storytellers

Storytellers began April 1 and its mobile app will launch this summer. 

Since over 40 million Americans suffer from mental illness according to Mental Health America, John Pitera wanted to make an impact on the community by offering a media platform with discussion boards specific to personal symptoms called Storytellers. It’s aimed at helping mentally, physically and emotionally ill and disabled people converse with each other freely and anonymously if they choose.

After the launch of the company on April 1, Pitera gained about 30 users within the month. Each participant fills out a survey when they make their profiles on the site with questions regarding their mental health and any issues they’re going through. Then, they’re placed in a discussion board with people who are having similar issues. Within each group, the members can post about their issues and receive comments and other feedback. There are future plans to create a report option if the user doesn’t want the comments given shown on their post.

“I had my own struggles with mental illnesses through high school, and I just couldn’t help but notice all of my friends were going through the same thing,” Pitera said. “I figured it’s about time that somebody put a platform out where nobody needs to know each other’s names, and it can just be talking about our feelings and why we wake up every day the way we do.”

Pitera plans on launching a mobile app this summer with new features such as messaging and an explore page, so users can read other stories from group members across the nation. He hopes this will attract a wider audience and create a more open atmosphere.

Two sophomore media arts and design students, Marley Guilfoyle and Jenna Gilbert, have been impacted by mental illness over the years and wanted to apply their design knowledge to help Pitera and his company. The students work as social media managers and content creators for Storytellers to create pictures and messages that promote the platform through Facebook, Instagram and Twitter.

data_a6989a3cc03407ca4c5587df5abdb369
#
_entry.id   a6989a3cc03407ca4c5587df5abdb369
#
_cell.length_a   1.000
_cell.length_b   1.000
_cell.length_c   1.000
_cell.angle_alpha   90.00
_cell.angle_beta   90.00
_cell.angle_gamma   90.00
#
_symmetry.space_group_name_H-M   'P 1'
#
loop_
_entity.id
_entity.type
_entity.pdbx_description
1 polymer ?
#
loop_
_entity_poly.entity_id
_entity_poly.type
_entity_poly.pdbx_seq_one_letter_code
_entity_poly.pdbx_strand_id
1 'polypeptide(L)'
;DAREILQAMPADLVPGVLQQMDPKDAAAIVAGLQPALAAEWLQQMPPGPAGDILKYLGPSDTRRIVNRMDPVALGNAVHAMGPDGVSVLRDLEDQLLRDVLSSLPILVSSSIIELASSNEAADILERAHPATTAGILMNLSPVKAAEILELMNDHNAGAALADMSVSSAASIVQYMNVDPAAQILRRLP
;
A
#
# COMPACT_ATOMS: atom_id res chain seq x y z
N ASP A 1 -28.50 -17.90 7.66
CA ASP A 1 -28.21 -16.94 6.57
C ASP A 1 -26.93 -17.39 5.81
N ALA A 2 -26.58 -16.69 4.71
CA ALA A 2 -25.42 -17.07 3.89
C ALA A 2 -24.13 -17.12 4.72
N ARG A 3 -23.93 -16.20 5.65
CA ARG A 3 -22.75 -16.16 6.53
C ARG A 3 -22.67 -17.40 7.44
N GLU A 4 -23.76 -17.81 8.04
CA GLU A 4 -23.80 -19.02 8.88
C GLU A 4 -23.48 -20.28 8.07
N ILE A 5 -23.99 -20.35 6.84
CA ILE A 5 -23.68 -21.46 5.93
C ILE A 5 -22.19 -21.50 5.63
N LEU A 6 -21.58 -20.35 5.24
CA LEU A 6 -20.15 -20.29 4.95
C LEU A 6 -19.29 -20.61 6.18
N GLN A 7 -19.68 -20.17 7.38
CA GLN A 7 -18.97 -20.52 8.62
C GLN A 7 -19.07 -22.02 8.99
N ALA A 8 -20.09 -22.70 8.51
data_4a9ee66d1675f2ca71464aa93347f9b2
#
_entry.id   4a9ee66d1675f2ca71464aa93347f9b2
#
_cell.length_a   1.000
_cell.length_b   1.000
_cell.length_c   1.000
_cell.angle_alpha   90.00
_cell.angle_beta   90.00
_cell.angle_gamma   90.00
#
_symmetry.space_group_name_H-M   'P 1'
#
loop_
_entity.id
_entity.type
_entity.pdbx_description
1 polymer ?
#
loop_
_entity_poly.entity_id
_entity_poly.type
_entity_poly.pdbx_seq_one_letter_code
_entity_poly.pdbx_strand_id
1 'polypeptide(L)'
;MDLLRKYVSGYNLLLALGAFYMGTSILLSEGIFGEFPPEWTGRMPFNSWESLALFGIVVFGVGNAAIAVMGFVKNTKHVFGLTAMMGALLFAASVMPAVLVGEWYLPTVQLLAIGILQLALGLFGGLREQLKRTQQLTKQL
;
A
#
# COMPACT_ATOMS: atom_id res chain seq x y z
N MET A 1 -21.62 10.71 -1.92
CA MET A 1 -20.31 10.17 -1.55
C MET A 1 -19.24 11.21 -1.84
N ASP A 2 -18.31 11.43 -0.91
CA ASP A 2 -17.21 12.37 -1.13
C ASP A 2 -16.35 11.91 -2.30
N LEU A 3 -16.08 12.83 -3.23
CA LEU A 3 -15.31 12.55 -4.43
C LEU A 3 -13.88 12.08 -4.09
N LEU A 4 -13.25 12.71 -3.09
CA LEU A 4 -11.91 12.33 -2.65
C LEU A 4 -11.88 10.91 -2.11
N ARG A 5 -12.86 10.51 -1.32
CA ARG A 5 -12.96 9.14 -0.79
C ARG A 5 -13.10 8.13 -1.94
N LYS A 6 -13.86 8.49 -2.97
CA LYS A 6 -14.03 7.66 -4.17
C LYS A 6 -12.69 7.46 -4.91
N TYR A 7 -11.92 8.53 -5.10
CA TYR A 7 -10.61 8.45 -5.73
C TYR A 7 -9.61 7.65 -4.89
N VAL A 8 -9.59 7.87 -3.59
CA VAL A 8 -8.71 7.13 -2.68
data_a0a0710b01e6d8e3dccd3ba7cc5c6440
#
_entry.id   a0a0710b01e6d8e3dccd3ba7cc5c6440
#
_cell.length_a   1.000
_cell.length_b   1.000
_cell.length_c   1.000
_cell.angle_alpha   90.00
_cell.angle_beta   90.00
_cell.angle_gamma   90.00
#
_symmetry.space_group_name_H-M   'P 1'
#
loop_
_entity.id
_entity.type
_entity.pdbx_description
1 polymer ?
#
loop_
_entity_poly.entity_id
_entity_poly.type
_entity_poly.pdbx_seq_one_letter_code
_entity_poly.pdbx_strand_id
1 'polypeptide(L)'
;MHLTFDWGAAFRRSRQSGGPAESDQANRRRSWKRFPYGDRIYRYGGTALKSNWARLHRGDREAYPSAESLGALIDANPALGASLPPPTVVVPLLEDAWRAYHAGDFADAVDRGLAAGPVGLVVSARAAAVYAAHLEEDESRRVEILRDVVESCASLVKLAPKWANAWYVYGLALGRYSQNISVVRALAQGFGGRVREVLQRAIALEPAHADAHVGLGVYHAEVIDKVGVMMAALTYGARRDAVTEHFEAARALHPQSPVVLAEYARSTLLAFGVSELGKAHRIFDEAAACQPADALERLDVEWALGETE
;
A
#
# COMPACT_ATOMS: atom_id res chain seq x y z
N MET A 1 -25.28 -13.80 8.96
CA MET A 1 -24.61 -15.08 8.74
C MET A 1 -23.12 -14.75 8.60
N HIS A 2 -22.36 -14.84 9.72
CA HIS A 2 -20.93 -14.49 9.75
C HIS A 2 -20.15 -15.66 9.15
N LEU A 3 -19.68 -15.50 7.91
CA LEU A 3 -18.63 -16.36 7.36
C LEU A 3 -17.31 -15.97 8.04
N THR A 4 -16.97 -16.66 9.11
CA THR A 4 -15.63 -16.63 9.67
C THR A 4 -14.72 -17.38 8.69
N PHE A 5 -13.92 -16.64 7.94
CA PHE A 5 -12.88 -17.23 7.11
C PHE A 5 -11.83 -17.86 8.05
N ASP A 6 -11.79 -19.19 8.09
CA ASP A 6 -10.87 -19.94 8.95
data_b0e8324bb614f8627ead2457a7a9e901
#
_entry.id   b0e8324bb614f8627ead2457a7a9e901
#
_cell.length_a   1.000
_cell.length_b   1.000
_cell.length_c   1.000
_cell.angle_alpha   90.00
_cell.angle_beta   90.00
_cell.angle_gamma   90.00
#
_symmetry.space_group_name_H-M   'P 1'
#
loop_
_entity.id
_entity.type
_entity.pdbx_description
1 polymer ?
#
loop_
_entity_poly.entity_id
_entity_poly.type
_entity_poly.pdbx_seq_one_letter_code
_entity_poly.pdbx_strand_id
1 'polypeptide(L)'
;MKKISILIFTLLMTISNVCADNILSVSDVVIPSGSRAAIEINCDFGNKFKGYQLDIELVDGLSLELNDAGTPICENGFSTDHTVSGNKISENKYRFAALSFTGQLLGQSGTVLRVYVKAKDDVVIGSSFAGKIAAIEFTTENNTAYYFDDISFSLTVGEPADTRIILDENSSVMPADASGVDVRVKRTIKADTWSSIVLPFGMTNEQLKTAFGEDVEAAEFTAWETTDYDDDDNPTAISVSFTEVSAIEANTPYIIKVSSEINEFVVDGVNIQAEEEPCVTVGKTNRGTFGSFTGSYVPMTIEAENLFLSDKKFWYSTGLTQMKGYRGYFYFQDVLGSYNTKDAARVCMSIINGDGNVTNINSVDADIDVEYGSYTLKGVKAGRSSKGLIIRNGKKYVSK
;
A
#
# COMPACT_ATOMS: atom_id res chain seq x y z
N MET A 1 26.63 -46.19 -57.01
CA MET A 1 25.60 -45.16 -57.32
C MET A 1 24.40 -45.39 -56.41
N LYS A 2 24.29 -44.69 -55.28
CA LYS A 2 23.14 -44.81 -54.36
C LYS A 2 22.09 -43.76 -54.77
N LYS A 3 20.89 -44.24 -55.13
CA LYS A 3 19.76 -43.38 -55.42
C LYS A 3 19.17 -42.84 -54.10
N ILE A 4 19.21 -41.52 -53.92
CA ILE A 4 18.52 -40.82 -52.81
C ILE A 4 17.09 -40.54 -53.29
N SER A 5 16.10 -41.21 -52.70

“I think in college especially, a lot of people have been dealing with stuff or they develop it in college because you’re alone a lot and you’re finding yourself,” Gilbert said. “My friends I’ve talked to, a lot of them suffer with mental illnesses, and a lot of them have come through all of the stress and workload that they have. Mental illness is so stigmatized now, not a lot of people [talk] about it because they think it’s a bad thing, but in reality, it’s just a normal thing.”

This is a resource for those, especially college students, who may not have the option to seek help from a family member or friend or receive therapy and need somewhere to get it all out, Gilbert said. It’s also a quick and easy way to vent about any problems or grievances going on for college students who are usually tight on time.

“I have had issues in the past and problems that I would’ve liked to have an app or website I could’ve used to help get the word out,” Guilfoyle said. “I think being able to use this app to reach out to others who have the same problem, I think it’s a really good coping mechanism and a good way to spread the word that mental health is a real thing and people do need help for it.”

Guilfoyle said she’s seen users connect on the media platform and form relationships that have helped them progress through their issues. She’s a user of the website and has used it to connect to her friends, family and strangers. Over the past month, she has seen people involved, and introduced to the site, realize the capacity of mental illness and how it affects people. Pitera plans to continue this motion of spreading awareness and helping others through the app and website.

“I just want people to try and end the stigma with mental health being this thing that is frowned upon by so many and how people feel like they can’t share, they can’t express their feelings the way they want to,” Pitera said. “I think it’s gonna have a great impact on college life because that’s a lot of people who struggle with mental health … I feel that it’s going to affect their personal lives.”

Contact Bridget Murphy at murph2br@dukes.jmu.edu. For more coverage of JMU and Harrisonburg news, follow the news desk on Twitter @BreezeNewsJMU.